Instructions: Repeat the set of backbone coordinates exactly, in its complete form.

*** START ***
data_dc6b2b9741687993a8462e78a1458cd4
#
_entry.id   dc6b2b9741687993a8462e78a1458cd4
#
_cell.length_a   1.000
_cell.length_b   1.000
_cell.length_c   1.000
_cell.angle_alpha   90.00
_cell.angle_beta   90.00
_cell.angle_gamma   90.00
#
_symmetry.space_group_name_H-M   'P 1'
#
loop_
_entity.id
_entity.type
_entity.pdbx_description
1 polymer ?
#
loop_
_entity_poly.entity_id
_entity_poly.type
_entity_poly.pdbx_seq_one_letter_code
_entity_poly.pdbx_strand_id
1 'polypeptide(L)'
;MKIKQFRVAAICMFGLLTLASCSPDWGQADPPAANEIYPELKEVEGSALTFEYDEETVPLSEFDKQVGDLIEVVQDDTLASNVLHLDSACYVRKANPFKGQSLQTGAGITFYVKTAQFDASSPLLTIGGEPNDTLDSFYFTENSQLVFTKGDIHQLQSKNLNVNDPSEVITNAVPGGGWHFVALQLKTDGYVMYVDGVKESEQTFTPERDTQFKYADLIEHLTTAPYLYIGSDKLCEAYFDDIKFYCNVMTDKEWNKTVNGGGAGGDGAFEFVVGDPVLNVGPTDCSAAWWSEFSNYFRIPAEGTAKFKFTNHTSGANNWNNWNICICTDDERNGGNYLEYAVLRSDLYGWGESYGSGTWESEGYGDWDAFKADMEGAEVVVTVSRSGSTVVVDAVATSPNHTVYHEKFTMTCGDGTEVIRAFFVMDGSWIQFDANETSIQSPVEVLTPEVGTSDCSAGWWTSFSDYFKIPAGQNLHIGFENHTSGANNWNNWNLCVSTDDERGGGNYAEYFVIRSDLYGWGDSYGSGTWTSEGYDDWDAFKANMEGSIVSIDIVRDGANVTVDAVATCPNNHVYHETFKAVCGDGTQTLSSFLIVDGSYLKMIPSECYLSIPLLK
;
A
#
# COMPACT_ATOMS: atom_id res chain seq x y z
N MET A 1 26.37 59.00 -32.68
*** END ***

data_dc6b2b9741687993a8462e78a1458cd4
#
_entry.id   dc6b2b9741687993a8462e78a1458cd4
#
_cell.length_a   1.000
_cell.length_b   1.000
_cell.length_c   1.000
_cell.angle_alpha   90.00
_cell.angle_beta   90.00
_cell.angle_gamma   90.00
#
_symmetry.space_group_name_H-M   'P 1'
#
loop_
_entity.id
_entity.type
_entity.pdbx_description
1 polymer ?
#
loop_
_entity_poly.entity_id
_entity_poly.type
_entity_poly.pdbx_seq_one_letter_code
_entity_poly.pdbx_strand_id
1 'polypeptide(L)'
;MKIKQFRVAAICMFGLLTLASCSPDWGQADPPAANEIYPELKEVEGSALTFEYDEETVPLSEFDKQVGDLIEVVQDDTLASNVLHLDSACYVRKANPFKGQSLQTGAGITFYVKTAQFDASSPLLTIGGEPNDTLDSFYFTENSQLVFTKGDIHQLQSKNLNVNDPSEVITNAVPGGGWHFVALQLKTDGYVMYVDGVKESEQTFTPERDTQFKYADLIEHLTTAPYLYIGSDKLCEAYFDDIKFYCNVMTDKEWNKTVNGGGAGGDGAFEFVVGDPVLNVGPTDCSAAWWSEFSNYFRIPAEGTAKFKFTNHTSGANNWNNWNICICTDDERNGGNYLEYAVLRSDLYGWGESYGSGTWESEGYGDWDAFKADMEGAEVVVTVSRSGSTVVVDAVATSPNHTVYHEKFTMTCGDGTEVIRAFFVMDGSWIQFDANETSIQSPVEVLTPEVGTSDCSAGWWTSFSDYFKIPAGQNLHIGFENHTSGANNWNNWNLCVSTDDERGGGNYAEYFVIRSDLYGWGDSYGSGTWTSEGYDDWDAFKANMEGSIVSIDIVRDGANVTVDAVATCPNNHVYHETFKAVCGDGTQTLSSFLIVDGSYLKMIPSECYLSIPLLK
;
A
#
# COMPACT_ATOMS: atom_id res chain seq x y z
N MET A 1 26.37 59.00 -32.68